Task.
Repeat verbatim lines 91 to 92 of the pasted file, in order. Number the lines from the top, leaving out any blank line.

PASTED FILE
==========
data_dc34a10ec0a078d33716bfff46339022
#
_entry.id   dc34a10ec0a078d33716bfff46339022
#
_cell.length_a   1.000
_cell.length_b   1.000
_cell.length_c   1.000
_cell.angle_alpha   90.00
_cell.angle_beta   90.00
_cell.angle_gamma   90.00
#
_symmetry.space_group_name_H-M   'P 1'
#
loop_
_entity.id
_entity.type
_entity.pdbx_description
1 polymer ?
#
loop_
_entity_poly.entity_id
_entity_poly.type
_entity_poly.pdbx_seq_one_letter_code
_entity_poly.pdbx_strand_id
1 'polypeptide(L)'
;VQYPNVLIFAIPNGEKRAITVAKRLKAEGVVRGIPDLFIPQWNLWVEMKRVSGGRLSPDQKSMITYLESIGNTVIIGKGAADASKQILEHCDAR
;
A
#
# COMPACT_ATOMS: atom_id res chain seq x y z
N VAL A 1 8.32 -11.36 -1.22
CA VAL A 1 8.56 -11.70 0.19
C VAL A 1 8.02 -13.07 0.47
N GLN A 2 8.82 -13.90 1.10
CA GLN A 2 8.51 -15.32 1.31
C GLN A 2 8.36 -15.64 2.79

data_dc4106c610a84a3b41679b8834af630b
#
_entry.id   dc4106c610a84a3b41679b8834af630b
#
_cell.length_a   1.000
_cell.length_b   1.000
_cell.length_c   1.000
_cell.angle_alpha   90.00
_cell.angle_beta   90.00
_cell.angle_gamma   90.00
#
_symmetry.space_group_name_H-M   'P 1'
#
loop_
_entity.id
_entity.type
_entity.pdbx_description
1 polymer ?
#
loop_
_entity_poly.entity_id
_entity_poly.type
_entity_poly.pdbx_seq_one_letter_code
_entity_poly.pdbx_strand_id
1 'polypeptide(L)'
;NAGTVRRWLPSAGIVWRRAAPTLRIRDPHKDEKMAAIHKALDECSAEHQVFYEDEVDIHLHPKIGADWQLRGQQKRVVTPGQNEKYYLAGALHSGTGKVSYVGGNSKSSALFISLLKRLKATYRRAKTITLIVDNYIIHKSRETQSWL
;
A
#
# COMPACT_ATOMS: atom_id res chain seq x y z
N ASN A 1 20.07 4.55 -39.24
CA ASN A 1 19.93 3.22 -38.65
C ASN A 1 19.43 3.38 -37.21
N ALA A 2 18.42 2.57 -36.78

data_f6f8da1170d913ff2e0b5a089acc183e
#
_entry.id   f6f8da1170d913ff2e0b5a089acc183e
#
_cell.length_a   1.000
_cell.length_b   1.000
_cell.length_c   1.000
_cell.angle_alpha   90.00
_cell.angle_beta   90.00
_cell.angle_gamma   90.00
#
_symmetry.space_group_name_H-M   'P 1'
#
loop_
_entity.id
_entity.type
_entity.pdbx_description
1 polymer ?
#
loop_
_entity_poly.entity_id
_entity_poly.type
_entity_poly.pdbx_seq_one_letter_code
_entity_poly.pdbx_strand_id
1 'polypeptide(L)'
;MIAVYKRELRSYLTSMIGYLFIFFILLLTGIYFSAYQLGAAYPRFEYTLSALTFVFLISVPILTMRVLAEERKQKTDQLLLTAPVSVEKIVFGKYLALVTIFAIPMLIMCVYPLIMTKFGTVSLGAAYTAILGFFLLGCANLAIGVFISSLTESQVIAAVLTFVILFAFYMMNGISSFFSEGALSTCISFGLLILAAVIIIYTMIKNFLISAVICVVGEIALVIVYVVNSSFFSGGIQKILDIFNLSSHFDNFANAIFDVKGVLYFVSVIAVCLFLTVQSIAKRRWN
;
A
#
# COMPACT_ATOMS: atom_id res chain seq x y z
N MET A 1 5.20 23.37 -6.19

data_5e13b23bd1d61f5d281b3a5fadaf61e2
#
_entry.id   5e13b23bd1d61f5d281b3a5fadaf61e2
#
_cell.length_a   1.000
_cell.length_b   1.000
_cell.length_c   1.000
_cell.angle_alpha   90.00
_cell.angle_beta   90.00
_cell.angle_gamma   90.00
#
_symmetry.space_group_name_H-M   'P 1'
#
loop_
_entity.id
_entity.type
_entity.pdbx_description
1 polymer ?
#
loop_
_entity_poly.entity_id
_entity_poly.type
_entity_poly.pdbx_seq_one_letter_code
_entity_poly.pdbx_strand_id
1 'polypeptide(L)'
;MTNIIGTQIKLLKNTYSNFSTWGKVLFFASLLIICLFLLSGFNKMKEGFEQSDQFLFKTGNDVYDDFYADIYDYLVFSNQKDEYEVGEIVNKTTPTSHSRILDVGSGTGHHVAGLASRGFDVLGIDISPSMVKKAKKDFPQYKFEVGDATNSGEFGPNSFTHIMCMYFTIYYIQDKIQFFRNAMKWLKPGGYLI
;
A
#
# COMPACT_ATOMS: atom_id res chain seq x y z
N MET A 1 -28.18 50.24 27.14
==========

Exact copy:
_entity_poly.entity_id
_entity_poly.type